A recent cross-sectional study in China reported that PM 2.5 levels were much higher at bars and restaurants where smoking was observed (208 μg/m 3 ) than where smoking was not observed (99 μg/m 3 ). [14] The values observed in this China study were similar to those found in our study for venues where smoking was not observed (97.19 μg/m 3 ), but were higher in our study for venues where smoking was observed (363.04 μg/m 3 ). We also found much higher levels among country liquor bars and hookah restaurants.

A study reported from Ireland showed that there was a dramatic change in the air quality of bars/pubs after the national level comprehensive workplace smoke-free law was implemented in March 2004. As a result of this law, smoking at bars/pubs in Ireland went down from 98% to 5%, but remained nearly unchanged in the UK (98-97%), where the law was not in effect. [15] In our study, smoking was not observed in any of the restaurants and pubs at the time of data collection, which suggests that the 2008 ban in India has been effective in these venues. Secondhand smoke is a preventable public health hazard. Because there are no safe levels of secondhand smoke, it is important that smoke-free environment policies be as strong as possible.

The objective of the smoke-free policy is to protect non-smokers from exposure to secondhand smoke, thereby enhancing the air quality of the living environment. Although some people know that they are harming their self by smoking, they may not be aware of the negative effects on the people around them. Many people who smoke say that restricting smoking in public would be taking away their freedom but, in reality, smoking in public takes away non-smokers' right to breathe fresh air. The most serious problem with smoking in public is the negative effects it has on children. Children are the future; therefore, instead of polluting their bodies, we should be doing everything we can to keep them healthy.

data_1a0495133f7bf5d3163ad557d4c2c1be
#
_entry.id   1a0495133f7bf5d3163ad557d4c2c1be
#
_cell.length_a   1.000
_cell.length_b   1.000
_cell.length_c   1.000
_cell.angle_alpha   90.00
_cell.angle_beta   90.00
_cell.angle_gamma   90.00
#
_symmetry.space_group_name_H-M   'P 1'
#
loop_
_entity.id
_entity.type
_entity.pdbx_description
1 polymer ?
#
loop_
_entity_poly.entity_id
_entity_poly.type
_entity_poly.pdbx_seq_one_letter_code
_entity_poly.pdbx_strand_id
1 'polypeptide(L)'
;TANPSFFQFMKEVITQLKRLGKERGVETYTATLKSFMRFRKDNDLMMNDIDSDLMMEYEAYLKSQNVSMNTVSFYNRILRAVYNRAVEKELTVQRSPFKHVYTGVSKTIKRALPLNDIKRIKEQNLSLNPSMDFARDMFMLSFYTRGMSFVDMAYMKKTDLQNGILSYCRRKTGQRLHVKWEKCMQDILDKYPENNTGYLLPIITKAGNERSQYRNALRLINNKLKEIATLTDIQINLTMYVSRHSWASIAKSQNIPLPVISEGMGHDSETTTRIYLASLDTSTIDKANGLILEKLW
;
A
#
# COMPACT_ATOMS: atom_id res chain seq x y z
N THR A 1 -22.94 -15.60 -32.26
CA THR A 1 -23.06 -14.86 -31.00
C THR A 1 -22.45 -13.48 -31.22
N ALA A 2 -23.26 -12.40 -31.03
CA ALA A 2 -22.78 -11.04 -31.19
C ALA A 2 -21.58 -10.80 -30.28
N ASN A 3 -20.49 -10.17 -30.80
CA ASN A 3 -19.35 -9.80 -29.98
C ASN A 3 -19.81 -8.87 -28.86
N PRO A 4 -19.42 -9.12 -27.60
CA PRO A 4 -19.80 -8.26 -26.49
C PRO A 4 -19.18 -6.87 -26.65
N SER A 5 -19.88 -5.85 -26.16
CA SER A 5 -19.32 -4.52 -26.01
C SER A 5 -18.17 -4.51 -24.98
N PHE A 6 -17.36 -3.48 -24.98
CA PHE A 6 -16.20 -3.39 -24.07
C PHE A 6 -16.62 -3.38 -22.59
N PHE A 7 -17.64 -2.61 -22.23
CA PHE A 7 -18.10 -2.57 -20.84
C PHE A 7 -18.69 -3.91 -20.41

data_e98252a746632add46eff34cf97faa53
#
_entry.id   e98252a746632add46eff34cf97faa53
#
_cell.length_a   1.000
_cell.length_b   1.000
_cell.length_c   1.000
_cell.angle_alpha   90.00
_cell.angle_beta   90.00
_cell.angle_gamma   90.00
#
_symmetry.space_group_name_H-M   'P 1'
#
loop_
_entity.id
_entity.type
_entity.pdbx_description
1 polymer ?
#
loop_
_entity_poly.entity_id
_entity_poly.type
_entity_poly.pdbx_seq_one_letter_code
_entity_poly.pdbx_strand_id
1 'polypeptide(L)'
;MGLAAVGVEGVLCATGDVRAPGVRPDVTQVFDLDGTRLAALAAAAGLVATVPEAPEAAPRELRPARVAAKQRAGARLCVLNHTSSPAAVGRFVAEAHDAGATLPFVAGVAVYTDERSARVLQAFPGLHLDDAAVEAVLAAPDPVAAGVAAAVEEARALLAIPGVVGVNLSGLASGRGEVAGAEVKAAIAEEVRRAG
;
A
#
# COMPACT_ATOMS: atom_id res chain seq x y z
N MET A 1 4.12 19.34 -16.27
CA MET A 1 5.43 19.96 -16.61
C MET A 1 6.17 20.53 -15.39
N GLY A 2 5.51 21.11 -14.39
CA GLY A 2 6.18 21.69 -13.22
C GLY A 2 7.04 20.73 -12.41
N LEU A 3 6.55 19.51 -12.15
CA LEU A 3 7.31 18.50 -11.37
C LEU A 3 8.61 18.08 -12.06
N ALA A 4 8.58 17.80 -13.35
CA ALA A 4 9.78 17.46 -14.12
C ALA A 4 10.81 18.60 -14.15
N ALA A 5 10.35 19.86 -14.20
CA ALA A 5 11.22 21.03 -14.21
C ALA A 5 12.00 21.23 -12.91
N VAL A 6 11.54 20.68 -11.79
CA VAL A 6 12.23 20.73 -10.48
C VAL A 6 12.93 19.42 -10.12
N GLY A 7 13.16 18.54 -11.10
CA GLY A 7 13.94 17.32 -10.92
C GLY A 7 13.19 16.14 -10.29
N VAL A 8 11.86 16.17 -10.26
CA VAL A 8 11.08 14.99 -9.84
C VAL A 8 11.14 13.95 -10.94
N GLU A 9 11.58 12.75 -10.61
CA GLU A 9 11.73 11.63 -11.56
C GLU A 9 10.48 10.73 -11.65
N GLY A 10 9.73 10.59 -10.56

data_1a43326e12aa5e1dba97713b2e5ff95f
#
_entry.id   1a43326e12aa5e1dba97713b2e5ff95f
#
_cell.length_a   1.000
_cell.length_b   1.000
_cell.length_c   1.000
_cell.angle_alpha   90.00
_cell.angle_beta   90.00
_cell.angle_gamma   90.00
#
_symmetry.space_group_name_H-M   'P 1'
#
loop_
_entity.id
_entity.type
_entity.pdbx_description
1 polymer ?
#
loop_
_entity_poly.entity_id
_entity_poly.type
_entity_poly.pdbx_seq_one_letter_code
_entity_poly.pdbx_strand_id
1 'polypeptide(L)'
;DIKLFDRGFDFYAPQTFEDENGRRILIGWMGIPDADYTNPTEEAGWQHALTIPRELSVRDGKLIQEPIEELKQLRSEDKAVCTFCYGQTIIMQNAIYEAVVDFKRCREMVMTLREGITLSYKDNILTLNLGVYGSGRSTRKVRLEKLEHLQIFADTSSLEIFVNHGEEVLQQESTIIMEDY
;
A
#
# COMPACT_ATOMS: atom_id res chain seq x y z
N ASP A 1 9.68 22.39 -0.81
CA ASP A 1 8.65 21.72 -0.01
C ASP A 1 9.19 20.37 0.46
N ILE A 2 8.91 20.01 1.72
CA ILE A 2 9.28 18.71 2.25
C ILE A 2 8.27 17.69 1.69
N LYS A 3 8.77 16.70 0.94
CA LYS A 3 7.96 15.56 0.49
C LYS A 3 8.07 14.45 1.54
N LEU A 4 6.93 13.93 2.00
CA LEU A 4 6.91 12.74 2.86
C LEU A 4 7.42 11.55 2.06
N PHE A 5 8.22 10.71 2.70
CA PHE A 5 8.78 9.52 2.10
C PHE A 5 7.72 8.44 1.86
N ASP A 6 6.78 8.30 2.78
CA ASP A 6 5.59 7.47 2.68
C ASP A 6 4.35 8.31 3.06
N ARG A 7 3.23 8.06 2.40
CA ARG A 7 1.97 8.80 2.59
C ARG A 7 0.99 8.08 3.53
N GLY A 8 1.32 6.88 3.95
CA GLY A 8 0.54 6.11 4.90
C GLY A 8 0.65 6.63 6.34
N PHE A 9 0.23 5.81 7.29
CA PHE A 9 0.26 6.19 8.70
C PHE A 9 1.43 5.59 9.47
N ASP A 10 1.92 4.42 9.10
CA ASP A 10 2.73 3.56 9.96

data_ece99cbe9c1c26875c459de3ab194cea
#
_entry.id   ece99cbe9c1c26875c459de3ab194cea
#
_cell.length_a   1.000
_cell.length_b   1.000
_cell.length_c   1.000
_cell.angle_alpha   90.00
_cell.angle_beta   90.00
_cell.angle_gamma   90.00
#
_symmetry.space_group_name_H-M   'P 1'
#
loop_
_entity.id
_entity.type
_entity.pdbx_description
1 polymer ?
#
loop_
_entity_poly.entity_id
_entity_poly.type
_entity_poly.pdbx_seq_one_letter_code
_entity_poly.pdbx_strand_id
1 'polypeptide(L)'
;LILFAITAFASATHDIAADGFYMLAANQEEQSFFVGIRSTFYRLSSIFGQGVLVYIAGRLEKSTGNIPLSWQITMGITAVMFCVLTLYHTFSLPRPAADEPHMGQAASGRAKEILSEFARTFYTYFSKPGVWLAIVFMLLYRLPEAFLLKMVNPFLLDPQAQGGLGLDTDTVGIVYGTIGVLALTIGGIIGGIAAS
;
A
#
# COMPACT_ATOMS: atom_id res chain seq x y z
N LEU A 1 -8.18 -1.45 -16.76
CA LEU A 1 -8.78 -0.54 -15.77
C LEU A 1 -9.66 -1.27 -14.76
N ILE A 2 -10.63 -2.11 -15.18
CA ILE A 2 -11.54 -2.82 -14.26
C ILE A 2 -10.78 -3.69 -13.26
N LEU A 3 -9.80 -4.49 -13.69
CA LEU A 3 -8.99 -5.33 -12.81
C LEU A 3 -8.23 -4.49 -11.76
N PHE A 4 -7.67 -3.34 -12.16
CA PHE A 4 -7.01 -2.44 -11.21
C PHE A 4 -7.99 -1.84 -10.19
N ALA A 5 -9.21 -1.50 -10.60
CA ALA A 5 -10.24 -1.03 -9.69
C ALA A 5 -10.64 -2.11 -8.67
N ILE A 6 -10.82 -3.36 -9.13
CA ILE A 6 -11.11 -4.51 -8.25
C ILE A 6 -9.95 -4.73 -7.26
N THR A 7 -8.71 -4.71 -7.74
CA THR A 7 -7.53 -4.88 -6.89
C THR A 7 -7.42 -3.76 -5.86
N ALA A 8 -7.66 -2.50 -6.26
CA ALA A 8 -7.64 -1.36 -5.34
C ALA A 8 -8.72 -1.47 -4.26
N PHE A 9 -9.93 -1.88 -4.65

Exposure to secondhand smoke is an entirely preventable cause of significant morbidity and mortality associated with tobacco use. Smoke-free public places not only protect non-smokers from the dangers of passive smoking but also encourage smokers to quit or reduce consumption and children not to take up the habit. For smoking bans to succeed, enthusiastic endorsement by and active participation of the community and an awareness of the health consequences of exposure to secondhand smoke are needed.


  Conclusion Top


Our study clearly demonstrated that the average PM 2.5 level was highest at hospitality venues where smoking was observed compared with those where smoking was not observed, and was especially high in hookah restaurants and country liquor bars. Considerable scope for improvement in implementation of smoke-free policies exists.


  Acknowledgment Top


We would like to acknowledge the Roswell Park Cancer Institute for funding and technical support. We would like to thank field investigator, Mr. Dinesh Y Kashid for data collection and Ms. Genevieve Sansone for proof reading of the manuscript.

 
  References Top

1.World Health Organization. Air quality and health [Online]. WHO Media Centre; August 2008. Available from: http://www.who.int/mediacentre/factsheets/fs313/en/index.html. [Last cited on 2009 Dec 15].  Back to cited text no. 1
    
2.World Health Organization. Second hand tobacco smoke. WHO; 2010. Available from: http://www.who.int/tobacco/research/secondhand_smoke/en/. [Last cited on 2009 Dec 15].  Back to cited text no. 2
    
3.Tobacco-Free Initiative Unit, WHO South-East Asia Region. Effective implementation of the WHO Framework Convention on Tobacco Control through MPOWER policy package: Towards a smoke-free region [Internet newsletter]. World Health Organization; 2009. Available from: http://www.searo.who.int/LinkFiles/Tobacco_Free_Initiative_tfi_newsletter-_vol_2_no._1.pdf. [Last cited on 2009 Dec 15].  Back to cited text no. 3